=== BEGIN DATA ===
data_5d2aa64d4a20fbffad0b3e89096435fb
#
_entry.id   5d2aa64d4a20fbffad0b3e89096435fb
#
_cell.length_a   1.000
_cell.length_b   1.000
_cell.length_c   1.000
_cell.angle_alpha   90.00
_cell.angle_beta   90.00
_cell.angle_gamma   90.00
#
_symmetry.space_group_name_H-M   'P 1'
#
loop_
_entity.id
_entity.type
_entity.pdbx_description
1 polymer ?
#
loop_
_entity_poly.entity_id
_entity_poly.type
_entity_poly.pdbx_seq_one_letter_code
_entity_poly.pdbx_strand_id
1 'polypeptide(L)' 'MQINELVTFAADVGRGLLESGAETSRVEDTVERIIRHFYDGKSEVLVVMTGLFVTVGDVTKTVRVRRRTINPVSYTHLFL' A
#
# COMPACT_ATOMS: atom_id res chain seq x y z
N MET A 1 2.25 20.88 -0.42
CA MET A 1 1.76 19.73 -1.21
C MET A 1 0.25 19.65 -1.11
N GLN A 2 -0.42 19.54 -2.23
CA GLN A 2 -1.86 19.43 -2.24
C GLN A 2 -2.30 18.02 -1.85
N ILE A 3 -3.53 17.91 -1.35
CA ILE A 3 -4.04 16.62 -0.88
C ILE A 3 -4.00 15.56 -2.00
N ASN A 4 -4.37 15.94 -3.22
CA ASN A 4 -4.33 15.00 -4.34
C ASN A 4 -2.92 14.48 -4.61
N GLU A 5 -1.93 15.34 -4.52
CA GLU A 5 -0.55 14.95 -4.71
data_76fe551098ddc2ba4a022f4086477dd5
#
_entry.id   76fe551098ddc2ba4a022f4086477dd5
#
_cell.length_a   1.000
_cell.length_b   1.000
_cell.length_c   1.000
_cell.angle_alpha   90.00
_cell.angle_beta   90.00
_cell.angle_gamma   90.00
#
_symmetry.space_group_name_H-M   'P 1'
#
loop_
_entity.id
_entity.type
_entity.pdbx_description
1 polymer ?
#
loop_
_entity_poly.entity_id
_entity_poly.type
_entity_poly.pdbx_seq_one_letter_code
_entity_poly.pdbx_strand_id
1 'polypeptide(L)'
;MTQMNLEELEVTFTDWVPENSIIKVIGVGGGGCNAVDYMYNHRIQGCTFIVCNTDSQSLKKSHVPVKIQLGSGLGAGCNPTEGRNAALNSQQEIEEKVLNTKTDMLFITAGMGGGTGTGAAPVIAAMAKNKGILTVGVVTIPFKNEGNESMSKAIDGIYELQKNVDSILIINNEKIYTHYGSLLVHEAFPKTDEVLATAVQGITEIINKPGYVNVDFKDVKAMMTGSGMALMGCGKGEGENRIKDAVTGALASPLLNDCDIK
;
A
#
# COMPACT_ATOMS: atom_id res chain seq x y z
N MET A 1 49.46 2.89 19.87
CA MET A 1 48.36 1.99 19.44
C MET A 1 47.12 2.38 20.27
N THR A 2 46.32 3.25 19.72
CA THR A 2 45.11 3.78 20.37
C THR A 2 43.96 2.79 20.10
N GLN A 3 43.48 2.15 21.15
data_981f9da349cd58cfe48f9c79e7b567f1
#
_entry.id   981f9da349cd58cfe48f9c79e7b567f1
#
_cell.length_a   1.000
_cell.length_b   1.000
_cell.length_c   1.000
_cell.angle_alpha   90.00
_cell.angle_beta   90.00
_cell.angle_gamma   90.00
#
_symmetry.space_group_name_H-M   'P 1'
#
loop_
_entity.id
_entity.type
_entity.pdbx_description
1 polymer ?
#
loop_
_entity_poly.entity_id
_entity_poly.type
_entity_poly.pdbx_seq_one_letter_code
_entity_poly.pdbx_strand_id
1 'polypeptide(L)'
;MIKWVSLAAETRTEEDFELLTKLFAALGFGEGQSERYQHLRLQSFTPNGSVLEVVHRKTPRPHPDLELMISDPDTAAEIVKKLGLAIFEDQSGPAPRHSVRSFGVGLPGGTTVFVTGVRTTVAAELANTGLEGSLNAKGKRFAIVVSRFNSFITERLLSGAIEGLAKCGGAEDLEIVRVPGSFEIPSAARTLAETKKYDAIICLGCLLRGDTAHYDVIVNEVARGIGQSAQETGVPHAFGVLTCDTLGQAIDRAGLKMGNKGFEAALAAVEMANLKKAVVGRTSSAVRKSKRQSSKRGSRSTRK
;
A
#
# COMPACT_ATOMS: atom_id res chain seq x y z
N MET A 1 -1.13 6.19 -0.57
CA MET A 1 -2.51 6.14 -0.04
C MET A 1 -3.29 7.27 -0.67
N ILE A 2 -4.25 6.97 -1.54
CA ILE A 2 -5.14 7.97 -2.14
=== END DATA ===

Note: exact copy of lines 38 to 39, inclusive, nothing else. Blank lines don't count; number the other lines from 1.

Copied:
CA ASN A 4 -4.33 15.00 -4.34
C ASN A 4 -2.92 14.48 -4.61